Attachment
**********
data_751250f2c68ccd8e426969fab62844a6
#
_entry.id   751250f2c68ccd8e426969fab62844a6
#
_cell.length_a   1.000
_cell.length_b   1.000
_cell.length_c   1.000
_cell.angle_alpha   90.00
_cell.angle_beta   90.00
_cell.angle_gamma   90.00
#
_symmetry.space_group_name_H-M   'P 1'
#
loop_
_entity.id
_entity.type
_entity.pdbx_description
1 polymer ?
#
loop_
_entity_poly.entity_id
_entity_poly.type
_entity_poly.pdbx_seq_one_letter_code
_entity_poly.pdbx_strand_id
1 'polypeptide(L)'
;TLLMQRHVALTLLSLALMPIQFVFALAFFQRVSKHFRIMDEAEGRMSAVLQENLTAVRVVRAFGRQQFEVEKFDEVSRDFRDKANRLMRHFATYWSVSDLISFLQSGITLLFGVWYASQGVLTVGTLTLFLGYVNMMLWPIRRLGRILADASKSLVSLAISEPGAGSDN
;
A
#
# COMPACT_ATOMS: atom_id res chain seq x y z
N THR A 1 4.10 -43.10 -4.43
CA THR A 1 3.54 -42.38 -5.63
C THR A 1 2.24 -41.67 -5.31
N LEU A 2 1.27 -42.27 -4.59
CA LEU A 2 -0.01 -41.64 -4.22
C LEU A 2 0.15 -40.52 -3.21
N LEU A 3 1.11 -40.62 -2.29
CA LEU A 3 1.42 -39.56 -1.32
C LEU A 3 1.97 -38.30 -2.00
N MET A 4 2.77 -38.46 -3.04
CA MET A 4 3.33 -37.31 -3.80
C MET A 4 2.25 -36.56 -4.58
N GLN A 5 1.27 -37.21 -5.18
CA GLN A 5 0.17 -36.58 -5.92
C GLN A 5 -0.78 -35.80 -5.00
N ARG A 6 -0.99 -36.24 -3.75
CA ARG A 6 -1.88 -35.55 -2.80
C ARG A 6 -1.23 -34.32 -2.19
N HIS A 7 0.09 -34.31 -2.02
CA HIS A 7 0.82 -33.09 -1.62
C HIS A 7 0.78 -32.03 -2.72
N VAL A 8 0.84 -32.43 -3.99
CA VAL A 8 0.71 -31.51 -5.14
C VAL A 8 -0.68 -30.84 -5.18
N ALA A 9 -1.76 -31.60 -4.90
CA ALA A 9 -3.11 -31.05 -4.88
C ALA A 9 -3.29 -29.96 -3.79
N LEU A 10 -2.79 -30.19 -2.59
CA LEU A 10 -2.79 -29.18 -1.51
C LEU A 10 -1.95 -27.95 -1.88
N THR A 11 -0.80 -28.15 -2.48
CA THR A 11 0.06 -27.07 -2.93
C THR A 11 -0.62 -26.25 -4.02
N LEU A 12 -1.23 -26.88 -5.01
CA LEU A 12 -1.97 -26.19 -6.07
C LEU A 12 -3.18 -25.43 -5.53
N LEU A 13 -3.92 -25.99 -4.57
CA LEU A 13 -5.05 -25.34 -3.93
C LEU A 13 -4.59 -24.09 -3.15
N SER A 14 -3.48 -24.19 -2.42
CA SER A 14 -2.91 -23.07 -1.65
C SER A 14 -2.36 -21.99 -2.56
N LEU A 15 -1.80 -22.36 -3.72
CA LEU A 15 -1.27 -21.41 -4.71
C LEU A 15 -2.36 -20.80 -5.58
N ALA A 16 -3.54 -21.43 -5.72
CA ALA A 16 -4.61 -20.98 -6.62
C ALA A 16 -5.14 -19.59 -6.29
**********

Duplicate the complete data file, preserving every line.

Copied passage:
data_751250f2c68ccd8e426969fab62844a6
#
_entry.id   751250f2c68ccd8e426969fab62844a6
#
_cell.length_a   1.000
_cell.length_b   1.000
_cell.length_c   1.000
_cell.angle_alpha   90.00
_cell.angle_beta   90.00
_cell.angle_gamma   90.00
#
_symmetry.space_group_name_H-M   'P 1'
#
loop_
_entity.id
_entity.type
_entity.pdbx_description
1 polymer ?
#
loop_
_entity_poly.entity_id
_entity_poly.type
_entity_poly.pdbx_seq_one_letter_code
_entity_poly.pdbx_strand_id
1 'polypeptide(L)'
;TLLMQRHVALTLLSLALMPIQFVFALAFFQRVSKHFRIMDEAEGRMSAVLQENLTAVRVVRAFGRQQFEVEKFDEVSRDFRDKANRLMRHFATYWSVSDLISFLQSGITLLFGVWYASQGVLTVGTLTLFLGYVNMMLWPIRRLGRILADASKSLVSLAISEPGAGSDN
;
A
#
# COMPACT_ATOMS: atom_id res chain seq x y z
N THR A 1 4.10 -43.10 -4.43
CA THR A 1 3.54 -42.38 -5.63
C THR A 1 2.24 -41.67 -5.31
N LEU A 2 1.27 -42.27 -4.59
CA LEU A 2 -0.01 -41.64 -4.22
C LEU A 2 0.15 -40.52 -3.21
N LEU A 3 1.11 -40.62 -2.29
CA LEU A 3 1.42 -39.56 -1.32
C LEU A 3 1.97 -38.30 -2.00
N MET A 4 2.77 -38.46 -3.04
CA MET A 4 3.33 -37.31 -3.80
C MET A 4 2.25 -36.56 -4.58
N GLN A 5 1.27 -37.21 -5.18
CA GLN A 5 0.17 -36.58 -5.92
C GLN A 5 -0.78 -35.80 -5.00
N ARG A 6 -0.99 -36.24 -3.75
CA ARG A 6 -1.88 -35.55 -2.80
C ARG A 6 -1.23 -34.32 -2.19
N HIS A 7 0.09 -34.31 -2.02
CA HIS A 7 0.82 -33.09 -1.62
C HIS A 7 0.78 -32.03 -2.72
N VAL A 8 0.84 -32.43 -3.99
CA VAL A 8 0.71 -31.51 -5.14
C VAL A 8 -0.68 -30.84 -5.18
N ALA A 9 -1.76 -31.60 -4.90
CA ALA A 9 -3.11 -31.05 -4.88
C ALA A 9 -3.29 -29.96 -3.79
N LEU A 10 -2.79 -30.19 -2.59
CA LEU A 10 -2.79 -29.18 -1.51
C LEU A 10 -1.95 -27.95 -1.88
N THR A 11 -0.80 -28.15 -2.48
CA THR A 11 0.06 -27.07 -2.93
C THR A 11 -0.62 -26.25 -4.02
N LEU A 12 -1.23 -26.88 -5.01
CA LEU A 12 -1.97 -26.19 -6.07
C LEU A 12 -3.18 -25.43 -5.53
N LEU A 13 -3.92 -25.99 -4.57
CA LEU A 13 -5.05 -25.34 -3.93
C LEU A 13 -4.59 -24.09 -3.15
N SER A 14 -3.48 -24.19 -2.42
CA SER A 14 -2.91 -23.07 -1.65
C SER A 14 -2.36 -21.99 -2.56
N LEU A 15 -1.80 -22.36 -3.72
CA LEU A 15 -1.27 -21.41 -4.71
C LEU A 15 -2.36 -20.80 -5.58
N ALA A 16 -3.54 -21.43 -5.72
CA ALA A 16 -4.61 -20.98 -6.62
C ALA A 16 -5.14 -19.59 -6.29